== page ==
First Tesla Cybertruck pre-production prototype comes off the line

Following vehicle development from announcement to production is getting to be like airplane flights — long, unpredictable, turbulent, and delayed. The Tesla Cybertruck might finally have stuck its landing. Elon Musk announced the battery-electric starship trooper on November 21, 2019. Many deadlines have been blown since then. But on July 15, Tesla’s official Twitter page announced, “First Cybertruck built at Giga Texas!” The accompanying photo showed what we’re guessing is a pre-production prototype surrounded by the men and women who built it. Congratulations to everyone involved.

Wish we could see more of their work, but that’s being saved for an official debut and handover event. For now, we can make out the “gigawiper,” a single long blade lined up the driver’s side A-pillar. It’s impossible to be certain about the shape of the steering wheel, but it doesn’t look like a yoke. If anything, if the front wheels are turned, it looks like the steering wheel could have a flat top. And it could just be our eyes, but that bed looks smaller than we expected. 

Take note of the hand signal some of the workers are throwing — two fingertips forming an angle like the Cybertruck’s roof. Not as easy to perform as a Jeep wave, but we have a feeling we’ll be seeing it for a minute.

The last official word we got on proper production is that limited assembly starts this year with “very slow” output, volume assembly starts next with an ultimate goal of around 375,000 units per year. The handover event slated for around the end of September is likely only delivering keys to Tesla employees and other insiders. The price is likely to stay secret until around then as well. The first and only MSRP figures we got are from 2019, when the pickup was going to start at just under $40,000 and top out around $70,000 for the tri-motor version. With Musk having said in May that “This was a tough product to design and even tougher to build,” and the ultra-hard 30X cold-rolled stainless steel known to be hard on equipment, we suspect that entire MSRP scale has shifted. Also, considering manufacturer’s like to book profits by delivering more expensive trims first, a six-figure Cybertruck leading the way wouldn’t surprise us.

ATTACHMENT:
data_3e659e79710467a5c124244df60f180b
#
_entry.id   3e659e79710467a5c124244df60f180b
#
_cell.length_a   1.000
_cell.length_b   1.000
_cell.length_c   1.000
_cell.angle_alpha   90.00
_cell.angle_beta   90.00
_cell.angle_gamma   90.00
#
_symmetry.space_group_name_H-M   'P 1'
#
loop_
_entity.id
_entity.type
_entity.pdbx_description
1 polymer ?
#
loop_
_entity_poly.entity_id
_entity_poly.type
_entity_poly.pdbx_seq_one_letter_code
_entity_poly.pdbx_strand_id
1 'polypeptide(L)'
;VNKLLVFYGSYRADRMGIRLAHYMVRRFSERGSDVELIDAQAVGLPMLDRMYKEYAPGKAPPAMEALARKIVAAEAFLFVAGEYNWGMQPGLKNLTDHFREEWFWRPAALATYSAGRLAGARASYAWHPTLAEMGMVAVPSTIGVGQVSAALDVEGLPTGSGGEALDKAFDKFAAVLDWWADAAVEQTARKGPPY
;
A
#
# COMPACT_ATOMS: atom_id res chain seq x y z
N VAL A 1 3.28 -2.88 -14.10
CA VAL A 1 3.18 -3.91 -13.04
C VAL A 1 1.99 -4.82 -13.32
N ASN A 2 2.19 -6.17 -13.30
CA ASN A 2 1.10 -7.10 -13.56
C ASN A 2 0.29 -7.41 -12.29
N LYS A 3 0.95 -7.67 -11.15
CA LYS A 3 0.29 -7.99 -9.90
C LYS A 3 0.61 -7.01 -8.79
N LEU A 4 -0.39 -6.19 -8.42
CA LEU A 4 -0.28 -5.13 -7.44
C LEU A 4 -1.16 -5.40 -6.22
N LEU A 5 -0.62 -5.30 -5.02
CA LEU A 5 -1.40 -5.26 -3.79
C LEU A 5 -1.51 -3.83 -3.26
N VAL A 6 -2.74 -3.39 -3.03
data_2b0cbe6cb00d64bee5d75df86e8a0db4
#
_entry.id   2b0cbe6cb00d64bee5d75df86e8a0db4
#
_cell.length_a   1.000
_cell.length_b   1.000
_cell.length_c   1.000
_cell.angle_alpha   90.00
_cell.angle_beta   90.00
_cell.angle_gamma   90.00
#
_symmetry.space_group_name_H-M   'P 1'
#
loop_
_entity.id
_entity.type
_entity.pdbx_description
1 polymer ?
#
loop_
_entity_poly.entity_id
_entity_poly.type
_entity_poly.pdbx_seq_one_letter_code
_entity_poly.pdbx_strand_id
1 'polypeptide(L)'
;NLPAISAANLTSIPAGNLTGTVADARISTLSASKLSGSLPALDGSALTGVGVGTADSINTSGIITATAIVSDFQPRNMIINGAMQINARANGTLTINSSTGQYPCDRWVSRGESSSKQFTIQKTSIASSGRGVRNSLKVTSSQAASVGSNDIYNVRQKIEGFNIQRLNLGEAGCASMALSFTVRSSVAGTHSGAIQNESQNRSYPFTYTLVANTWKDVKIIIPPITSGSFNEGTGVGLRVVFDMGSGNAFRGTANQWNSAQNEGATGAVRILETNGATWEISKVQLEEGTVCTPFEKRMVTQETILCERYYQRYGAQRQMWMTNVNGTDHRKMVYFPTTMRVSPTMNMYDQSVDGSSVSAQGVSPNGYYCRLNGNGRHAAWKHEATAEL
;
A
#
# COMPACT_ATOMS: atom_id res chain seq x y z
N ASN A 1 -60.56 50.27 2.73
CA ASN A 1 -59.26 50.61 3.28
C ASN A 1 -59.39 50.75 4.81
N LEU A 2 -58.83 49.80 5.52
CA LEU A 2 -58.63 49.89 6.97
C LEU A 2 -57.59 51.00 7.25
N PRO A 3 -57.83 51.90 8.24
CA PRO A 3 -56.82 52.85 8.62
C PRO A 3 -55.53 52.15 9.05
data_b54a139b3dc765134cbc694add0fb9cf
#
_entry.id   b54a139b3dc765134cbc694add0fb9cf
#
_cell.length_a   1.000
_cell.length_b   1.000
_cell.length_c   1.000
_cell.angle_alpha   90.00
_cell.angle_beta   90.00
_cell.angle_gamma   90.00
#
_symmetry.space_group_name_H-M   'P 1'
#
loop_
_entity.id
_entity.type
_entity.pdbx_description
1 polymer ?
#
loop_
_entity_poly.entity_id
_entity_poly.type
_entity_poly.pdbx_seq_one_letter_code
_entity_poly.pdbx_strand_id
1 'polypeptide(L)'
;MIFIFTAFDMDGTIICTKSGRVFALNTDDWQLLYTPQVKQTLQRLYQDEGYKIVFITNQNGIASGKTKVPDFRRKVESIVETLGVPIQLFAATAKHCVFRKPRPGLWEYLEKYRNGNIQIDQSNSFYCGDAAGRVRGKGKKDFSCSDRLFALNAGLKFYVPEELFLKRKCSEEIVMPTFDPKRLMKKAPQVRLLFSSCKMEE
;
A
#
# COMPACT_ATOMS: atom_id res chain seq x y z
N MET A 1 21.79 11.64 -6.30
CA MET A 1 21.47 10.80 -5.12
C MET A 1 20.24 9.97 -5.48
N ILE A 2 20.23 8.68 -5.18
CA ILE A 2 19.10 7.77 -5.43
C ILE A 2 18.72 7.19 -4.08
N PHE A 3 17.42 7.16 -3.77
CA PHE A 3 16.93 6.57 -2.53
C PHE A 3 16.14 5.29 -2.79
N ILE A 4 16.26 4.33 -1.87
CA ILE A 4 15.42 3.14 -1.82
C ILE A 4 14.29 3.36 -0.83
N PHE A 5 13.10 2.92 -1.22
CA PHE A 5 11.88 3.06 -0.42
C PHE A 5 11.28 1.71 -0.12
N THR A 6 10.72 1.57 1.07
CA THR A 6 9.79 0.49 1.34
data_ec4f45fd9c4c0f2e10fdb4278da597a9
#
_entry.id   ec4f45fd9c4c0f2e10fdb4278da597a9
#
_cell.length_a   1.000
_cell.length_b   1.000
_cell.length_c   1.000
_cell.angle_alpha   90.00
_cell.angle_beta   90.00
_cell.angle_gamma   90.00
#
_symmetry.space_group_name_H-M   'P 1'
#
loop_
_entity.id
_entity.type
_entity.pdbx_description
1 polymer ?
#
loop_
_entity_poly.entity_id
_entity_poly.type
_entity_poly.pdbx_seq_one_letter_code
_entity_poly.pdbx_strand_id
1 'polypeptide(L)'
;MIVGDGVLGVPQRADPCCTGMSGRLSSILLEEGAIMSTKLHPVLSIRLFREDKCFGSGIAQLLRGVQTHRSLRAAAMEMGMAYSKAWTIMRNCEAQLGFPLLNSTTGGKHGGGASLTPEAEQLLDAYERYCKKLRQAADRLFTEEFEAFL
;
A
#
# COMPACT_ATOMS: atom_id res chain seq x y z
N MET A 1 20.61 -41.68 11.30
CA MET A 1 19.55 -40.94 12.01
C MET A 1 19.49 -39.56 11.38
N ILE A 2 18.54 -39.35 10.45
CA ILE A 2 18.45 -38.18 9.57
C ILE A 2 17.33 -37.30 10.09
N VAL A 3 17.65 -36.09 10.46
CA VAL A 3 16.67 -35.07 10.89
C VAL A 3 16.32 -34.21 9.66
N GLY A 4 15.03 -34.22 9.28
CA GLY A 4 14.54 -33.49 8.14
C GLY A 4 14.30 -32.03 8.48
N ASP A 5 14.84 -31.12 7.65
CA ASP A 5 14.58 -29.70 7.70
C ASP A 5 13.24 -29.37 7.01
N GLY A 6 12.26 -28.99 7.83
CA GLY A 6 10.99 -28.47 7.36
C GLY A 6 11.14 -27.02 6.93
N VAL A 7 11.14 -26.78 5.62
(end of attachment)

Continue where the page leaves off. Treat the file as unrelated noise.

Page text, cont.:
Tesla had around 1.6 million reservations for the truck

as of last November. Even if just 20% of those reservation holders stick around — an exodus we don’t expect to happen — the waiting line for this one is going to be long.

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